After Jim passed away I realized I needed to do more than just sell myself as a performer so I teamed up with Cheryl Wagner who had a great concept for a children’s series called The Big Comfy Couch.  We developed and produced Couch with some success and went on to make a bunch of other shows, like Ruffus The Dog and a whole slew of other things.  I left Radical in the hands of my business partner back in 2002 and am no longer affiliated with them – they do animation now.  Also spent some time at the CBC as the Exec. Producer for KidsCBC.  The bulk of this past decade – whilst working as a writer, performer or director for others – has been spent in the world of the interwebs making original content and having a pantload of fun.That’s the long version.  The short version is:  I started as a performer, started getting work as a writer, became a producer and hired myself as a director.  I wear too many hats but I have a huge head so what the hell.

What is the IWCC?
The Independent Web Series Creators of Canada is a non-profit organization with the stated goal of promoting and supporting the efforts of independent creators, their works and their direct connection to their audiences.  It grew out of a regular series of meet ups for the Toronto web series community – organized initially by Jason Leaver and Scott Albert – which continued to grow and became a fixture on Facebook where the beer sodden conversations could continue on a daily basis.  There we found ourselves sharing information, knowledge, resources and engaging in deeper discussions about the work we were doing in making web series.  Toronto wasn’t the only place where this was happening – it was going on all across the country – and it was really exciting to see these communities keep growing and reaching out to other.  Eventually – inevitably – we kept hearing from people that we needed to have some kind of organization to speak for everyone as a singular voice – while at the same time maintaining everybody’s deeply felt sense of true independence – which is a little bit like herding cats.  It took over a year of concerted effort but the group of people who are currently our interim board managed to pull it all together and now we are a legitimate representative of many web series creators throughout the country.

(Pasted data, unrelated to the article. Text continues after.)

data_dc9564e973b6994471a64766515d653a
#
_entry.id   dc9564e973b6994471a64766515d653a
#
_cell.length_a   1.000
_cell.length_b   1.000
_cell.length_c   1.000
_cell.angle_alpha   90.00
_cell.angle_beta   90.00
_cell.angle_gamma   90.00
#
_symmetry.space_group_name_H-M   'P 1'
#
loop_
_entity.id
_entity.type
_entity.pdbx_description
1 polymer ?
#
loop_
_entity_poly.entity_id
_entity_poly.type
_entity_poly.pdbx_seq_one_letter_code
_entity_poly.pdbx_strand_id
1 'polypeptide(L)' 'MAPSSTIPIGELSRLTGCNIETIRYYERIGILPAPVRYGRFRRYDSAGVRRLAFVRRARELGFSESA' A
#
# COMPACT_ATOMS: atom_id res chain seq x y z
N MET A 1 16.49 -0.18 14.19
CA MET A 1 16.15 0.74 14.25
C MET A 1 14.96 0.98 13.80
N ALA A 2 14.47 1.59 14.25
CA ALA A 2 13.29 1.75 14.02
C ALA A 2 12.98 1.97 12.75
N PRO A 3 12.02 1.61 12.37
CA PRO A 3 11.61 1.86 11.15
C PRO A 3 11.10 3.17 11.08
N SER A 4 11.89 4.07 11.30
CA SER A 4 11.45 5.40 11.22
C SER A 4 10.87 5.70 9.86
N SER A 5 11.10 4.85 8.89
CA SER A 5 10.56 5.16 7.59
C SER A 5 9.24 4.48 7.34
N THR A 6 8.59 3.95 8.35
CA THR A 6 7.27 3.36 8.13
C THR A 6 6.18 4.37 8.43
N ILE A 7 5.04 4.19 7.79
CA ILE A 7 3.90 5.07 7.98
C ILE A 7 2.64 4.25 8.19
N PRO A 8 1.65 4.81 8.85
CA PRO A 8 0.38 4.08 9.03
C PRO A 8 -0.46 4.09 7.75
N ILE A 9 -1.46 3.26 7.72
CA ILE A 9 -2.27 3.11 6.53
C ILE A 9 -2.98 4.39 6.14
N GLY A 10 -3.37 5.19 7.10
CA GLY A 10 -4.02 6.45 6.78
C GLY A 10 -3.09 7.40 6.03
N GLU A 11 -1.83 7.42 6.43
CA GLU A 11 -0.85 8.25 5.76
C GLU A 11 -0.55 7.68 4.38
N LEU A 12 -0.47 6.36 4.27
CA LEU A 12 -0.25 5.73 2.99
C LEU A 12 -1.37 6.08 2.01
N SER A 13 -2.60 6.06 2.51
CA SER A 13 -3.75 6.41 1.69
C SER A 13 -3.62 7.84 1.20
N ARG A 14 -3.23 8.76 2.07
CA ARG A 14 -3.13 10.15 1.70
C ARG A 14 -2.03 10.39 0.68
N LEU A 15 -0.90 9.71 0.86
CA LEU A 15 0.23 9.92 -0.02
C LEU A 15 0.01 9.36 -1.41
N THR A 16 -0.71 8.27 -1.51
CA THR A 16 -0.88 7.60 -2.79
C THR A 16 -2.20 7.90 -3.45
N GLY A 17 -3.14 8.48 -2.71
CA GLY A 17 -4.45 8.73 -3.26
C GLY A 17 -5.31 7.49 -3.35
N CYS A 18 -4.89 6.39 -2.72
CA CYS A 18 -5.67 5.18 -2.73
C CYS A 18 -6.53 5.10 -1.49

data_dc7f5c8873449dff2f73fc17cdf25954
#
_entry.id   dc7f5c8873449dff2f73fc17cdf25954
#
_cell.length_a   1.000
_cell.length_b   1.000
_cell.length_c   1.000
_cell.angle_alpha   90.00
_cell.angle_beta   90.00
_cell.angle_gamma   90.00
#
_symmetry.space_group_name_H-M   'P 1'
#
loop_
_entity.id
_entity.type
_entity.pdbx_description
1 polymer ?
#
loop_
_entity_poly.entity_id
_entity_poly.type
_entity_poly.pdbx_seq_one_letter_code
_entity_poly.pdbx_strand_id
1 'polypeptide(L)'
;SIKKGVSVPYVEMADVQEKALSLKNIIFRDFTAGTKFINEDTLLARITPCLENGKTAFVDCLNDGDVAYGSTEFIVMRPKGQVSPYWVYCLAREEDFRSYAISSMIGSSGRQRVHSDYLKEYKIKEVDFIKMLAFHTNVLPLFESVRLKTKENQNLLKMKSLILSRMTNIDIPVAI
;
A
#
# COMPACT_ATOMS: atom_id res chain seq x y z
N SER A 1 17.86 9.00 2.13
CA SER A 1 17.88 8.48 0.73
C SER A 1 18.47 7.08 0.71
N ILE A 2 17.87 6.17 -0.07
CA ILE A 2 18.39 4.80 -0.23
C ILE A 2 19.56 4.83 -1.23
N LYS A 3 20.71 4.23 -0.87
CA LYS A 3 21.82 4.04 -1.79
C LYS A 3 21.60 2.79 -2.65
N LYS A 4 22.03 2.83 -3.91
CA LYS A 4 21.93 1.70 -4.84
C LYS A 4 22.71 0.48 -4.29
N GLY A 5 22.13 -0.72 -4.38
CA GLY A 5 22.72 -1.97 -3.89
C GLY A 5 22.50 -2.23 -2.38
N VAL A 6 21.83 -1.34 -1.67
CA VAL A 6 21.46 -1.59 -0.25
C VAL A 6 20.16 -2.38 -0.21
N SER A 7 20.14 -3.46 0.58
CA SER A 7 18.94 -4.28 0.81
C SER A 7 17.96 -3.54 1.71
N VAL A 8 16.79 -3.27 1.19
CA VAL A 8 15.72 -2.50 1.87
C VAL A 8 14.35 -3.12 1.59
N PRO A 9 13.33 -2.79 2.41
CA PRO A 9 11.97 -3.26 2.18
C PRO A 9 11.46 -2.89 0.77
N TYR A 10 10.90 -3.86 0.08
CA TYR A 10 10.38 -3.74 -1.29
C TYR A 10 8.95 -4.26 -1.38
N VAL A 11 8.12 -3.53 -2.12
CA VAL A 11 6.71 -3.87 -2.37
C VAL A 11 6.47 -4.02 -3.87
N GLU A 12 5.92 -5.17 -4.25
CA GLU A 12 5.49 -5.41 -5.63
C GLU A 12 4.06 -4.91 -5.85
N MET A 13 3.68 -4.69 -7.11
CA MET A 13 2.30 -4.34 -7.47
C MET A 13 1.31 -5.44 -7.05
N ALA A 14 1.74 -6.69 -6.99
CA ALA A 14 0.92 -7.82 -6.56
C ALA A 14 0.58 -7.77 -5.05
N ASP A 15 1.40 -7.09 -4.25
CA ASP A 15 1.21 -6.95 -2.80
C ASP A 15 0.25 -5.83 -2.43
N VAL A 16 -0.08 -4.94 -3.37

What are the IWCC’s goals?